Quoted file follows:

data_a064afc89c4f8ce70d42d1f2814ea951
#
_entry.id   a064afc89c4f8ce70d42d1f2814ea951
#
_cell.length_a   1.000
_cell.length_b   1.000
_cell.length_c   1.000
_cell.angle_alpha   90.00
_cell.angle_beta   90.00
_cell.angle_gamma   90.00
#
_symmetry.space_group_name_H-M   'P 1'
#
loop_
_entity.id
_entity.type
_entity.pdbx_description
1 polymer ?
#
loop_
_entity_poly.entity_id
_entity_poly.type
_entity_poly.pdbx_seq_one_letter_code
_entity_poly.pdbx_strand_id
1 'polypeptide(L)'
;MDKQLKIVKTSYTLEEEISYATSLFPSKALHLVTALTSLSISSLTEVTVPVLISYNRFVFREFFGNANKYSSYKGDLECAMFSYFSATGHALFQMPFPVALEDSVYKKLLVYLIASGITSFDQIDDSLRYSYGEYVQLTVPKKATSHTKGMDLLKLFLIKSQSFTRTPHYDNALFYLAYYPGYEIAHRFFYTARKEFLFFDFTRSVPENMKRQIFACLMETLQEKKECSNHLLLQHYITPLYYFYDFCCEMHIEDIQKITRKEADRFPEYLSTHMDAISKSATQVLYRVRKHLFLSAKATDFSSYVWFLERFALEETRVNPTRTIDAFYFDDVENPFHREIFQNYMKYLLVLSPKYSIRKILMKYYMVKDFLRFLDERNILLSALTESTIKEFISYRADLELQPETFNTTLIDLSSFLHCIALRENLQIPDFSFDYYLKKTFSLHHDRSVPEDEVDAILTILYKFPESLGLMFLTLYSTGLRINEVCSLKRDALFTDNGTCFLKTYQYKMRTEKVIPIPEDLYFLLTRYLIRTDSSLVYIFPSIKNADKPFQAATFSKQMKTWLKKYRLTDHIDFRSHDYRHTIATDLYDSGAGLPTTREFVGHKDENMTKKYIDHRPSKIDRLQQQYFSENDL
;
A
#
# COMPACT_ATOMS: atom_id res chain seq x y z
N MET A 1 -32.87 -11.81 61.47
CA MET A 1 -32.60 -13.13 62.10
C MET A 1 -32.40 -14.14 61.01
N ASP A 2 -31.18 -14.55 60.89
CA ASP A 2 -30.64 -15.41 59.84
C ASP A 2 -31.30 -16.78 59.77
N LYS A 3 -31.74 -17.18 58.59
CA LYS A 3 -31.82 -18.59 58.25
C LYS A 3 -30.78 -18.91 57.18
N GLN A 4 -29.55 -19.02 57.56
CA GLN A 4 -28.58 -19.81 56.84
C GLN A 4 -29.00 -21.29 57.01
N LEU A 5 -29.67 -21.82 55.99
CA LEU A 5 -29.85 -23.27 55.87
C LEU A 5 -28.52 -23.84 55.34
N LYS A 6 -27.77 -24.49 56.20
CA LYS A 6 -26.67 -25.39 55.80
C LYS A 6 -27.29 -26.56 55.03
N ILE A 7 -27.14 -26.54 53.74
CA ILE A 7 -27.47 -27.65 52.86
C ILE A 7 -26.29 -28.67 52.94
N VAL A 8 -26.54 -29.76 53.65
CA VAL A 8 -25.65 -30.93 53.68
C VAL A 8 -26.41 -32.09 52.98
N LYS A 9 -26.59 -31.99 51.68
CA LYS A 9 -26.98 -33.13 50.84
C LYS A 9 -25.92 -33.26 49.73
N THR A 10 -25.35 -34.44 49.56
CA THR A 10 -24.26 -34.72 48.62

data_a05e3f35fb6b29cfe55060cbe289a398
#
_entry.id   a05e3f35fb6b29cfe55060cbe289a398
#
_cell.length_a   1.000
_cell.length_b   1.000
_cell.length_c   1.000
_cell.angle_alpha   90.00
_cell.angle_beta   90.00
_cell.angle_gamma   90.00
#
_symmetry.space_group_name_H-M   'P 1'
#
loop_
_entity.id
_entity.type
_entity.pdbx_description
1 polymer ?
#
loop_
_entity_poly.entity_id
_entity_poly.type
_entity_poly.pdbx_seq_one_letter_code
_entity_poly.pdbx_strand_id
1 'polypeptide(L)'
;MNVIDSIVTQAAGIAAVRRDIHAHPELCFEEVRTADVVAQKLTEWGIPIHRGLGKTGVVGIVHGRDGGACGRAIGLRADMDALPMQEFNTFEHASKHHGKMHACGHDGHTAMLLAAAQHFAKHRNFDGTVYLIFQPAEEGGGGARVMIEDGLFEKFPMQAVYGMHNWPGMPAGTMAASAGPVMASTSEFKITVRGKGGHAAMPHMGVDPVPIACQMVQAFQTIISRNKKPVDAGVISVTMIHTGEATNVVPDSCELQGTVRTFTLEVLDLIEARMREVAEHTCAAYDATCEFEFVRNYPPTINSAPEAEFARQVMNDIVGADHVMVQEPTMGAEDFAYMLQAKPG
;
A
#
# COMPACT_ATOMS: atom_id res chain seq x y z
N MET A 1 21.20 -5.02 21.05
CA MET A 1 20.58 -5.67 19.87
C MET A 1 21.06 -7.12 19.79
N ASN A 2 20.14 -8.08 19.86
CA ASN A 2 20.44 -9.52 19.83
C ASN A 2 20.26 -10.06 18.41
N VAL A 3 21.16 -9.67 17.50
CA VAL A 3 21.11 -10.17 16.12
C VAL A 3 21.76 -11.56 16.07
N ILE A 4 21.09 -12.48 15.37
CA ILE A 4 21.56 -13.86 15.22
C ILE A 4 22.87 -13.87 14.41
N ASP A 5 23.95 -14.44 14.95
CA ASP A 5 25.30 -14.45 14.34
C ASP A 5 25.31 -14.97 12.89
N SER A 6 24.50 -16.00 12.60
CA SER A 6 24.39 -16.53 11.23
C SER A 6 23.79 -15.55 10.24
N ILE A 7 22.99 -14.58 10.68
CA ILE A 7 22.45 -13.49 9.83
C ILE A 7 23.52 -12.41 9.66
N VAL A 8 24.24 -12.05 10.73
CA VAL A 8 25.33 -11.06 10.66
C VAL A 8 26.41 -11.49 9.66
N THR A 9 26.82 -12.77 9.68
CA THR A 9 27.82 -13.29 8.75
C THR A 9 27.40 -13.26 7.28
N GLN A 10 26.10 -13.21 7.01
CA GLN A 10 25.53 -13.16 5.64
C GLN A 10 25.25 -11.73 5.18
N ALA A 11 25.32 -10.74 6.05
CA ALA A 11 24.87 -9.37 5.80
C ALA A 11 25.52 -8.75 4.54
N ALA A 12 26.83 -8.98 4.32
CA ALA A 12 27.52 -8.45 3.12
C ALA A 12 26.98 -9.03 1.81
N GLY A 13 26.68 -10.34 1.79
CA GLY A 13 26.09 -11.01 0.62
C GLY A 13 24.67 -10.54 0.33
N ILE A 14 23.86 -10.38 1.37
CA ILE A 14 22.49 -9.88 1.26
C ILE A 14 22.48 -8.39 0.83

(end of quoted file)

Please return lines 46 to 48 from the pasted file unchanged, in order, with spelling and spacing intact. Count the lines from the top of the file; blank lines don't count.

N LYS A 6 -27.77 -24.49 56.20
CA LYS A 6 -26.67 -25.39 55.80
C LYS A 6 -27.29 -26.56 55.03